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So if I define $y(U)=|Tr(U^*V)|^2$

If I do the Gateaux derivative:

$y_U[\tilde{U}] =\frac{d}{d\epsilon}|Tr((U^*+\epsilon\tilde{U})V)|^2 $,

Here is where I get confused because of how things are nested - the trace has a real and imaginary part and I'm not sure how to handle this

My intuition says that the derivative is like $y_U[\tilde{U}] = 2Tr(V^*)$ with the variation somewhere in here, but I can't figure out how to get that if it should be the case. Some tips would be much appreciated

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$y(U) = \overline{\operatorname{tr} (U^*V)} \operatorname{tr} (U^*V)$.

\begin{eqnarray} y(U+tH) -y(U) &=& \overline{\operatorname{tr} ((U+tH)^*V)} \operatorname{tr} ((U+tH)^*V) - \overline{\operatorname{tr} (U^*V)} \operatorname{tr} (U^*V) \\ &=& (\overline{\operatorname{tr} (U^*V)} + t\overline{\operatorname{tr}(H^*V)} ) ( \operatorname{tr} (U^*V) + t\operatorname{tr} (H^*V) ) - \overline{\operatorname{tr} (U^*V)} \operatorname{tr} (U^*V) \\ &=& 2 t \operatorname{re} ( \overline{\operatorname{tr} (U^*V)} \operatorname{tr} (H^*V) ) + O(t^2) \end{eqnarray}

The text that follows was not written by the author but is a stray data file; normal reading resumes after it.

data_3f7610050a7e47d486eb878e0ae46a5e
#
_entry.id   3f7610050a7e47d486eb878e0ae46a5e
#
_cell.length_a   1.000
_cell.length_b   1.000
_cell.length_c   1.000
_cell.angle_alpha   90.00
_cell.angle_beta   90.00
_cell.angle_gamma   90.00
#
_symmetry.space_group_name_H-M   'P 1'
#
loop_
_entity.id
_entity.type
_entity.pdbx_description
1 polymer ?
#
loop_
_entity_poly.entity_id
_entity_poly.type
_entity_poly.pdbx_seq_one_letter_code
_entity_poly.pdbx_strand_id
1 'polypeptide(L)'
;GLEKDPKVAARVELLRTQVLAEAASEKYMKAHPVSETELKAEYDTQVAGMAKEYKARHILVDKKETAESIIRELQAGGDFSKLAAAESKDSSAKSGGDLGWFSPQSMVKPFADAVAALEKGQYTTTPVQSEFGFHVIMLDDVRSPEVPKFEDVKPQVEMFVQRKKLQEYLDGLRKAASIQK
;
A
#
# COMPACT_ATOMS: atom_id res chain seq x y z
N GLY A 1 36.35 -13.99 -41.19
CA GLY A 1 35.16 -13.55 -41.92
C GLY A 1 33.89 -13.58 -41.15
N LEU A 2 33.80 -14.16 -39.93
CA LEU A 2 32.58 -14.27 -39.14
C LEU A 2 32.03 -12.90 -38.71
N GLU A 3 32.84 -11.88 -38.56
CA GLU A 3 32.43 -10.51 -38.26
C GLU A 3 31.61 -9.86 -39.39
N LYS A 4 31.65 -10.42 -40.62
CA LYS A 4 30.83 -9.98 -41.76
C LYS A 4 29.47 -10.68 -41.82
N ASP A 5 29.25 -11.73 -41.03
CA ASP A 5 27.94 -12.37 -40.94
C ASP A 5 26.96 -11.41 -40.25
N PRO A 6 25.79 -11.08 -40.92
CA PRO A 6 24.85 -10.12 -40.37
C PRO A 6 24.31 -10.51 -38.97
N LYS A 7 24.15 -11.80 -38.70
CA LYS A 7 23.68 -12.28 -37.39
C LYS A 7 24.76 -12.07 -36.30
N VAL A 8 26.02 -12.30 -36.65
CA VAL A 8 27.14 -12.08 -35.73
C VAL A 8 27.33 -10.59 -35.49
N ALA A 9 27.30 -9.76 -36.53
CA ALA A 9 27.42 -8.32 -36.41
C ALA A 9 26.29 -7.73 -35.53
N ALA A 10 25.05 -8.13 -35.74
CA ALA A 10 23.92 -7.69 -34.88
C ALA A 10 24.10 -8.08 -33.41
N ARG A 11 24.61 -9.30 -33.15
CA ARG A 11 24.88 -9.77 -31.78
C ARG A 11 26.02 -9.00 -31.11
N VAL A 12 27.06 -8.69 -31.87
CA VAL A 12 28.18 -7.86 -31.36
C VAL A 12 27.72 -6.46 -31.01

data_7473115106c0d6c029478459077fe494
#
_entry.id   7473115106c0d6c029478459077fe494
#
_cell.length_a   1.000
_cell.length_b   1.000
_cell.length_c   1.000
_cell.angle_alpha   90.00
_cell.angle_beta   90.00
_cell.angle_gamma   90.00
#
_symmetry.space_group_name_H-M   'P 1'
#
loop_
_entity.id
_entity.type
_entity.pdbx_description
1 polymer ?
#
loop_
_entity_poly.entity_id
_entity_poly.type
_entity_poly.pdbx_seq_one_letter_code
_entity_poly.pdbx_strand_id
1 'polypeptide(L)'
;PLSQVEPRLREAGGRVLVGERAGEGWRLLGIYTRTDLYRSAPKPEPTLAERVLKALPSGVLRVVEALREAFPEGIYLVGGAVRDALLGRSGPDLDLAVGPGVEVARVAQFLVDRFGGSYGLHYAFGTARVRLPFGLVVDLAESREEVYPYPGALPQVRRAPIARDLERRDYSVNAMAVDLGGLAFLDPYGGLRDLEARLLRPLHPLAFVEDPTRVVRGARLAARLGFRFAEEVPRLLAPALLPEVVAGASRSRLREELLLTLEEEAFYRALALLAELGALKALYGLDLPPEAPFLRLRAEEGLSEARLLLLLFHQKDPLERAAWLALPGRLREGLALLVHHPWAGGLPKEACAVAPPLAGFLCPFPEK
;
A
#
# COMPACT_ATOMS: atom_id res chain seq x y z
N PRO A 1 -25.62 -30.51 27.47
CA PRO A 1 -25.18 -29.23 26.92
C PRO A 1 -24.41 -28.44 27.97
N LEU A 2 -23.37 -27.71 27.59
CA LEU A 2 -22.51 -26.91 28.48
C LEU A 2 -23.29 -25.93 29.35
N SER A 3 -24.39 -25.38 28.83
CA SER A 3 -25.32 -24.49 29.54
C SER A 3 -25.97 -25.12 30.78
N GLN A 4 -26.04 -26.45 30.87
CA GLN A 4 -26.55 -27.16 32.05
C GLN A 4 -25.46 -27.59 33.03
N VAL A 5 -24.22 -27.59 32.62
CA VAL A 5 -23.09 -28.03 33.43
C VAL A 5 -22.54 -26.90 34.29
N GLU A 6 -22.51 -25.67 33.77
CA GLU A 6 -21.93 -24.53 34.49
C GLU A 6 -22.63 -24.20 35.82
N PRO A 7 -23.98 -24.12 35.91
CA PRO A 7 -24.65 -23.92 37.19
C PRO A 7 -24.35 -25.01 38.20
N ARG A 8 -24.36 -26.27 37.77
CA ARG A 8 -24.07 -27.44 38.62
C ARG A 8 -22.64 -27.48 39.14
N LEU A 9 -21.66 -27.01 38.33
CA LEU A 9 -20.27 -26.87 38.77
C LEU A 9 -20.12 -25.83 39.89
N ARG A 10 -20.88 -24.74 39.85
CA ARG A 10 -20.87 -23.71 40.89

Hence $d y(U,H) = 2 \operatorname{re} ( \overline{\operatorname{tr} (U^*V)} \operatorname{tr} (H^*V) ) $.

Note that there are many different notations for the Gateaux derivative.

Note, if $H$ is real, with $\operatorname{tr} (U^*V) = a+ib$ and $V= V_r+i V_i$ then $d y(U,H) = 2 \operatorname{re} ( (a-ib) ( \operatorname{tr} (V_i^TH) -i \operatorname{tr} (V_r^TH)) = 2 \operatorname{tr}((aV_r-bV_i)^T H)$, and similarly, $d y(U,iH) = 2 \operatorname{re} ( (a-ib) ( \operatorname{tr} (V_i^TH) -i \operatorname{tr} (V_r^TH)) = 2 \operatorname{tr}((bV_r+aV_i)^T H)$

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  • $\begingroup$ Thanks copper, is $\frac{dy}{dU}$ sitting here somewhere? For a scalar variation I would expect like $\frac{dy}{du}H$, so I could just see what the derivative/gradient was. In this case where the variation is a matrix. something is different that I can't put my finger on. I'm really after $\frac{dy}{dU}$ $\endgroup$
    – Vogtster
    Jun 30, 2020 at 22:47
  • $\begingroup$ I'm not sure what you mean by derivative, $y$ is a map from a complex space into the reals, so it cannot have a (Frechet) derivative in the usual sense. $\endgroup$
    – copper.hat
    Jun 30, 2020 at 22:50
  • $\begingroup$ If I have $U = u+iv$, does $\frac{dy}{du}$ and $\frac{dy}{dv}$ make sense in terms of Frechet? $\endgroup$
    – Vogtster
    Jun 30, 2020 at 23:41
  • $\begingroup$ Yes, then the $H$ above would be purely real or purely imaginary and the resulting map is Frechet differentiable. $\endgroup$
    – copper.hat
    Jun 30, 2020 at 23:45
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    $\begingroup$ Got it. Thank you so much for taking the time to help me get my head straight on this! $\endgroup$
    – Vogtster
    Jul 1, 2020 at 1:46

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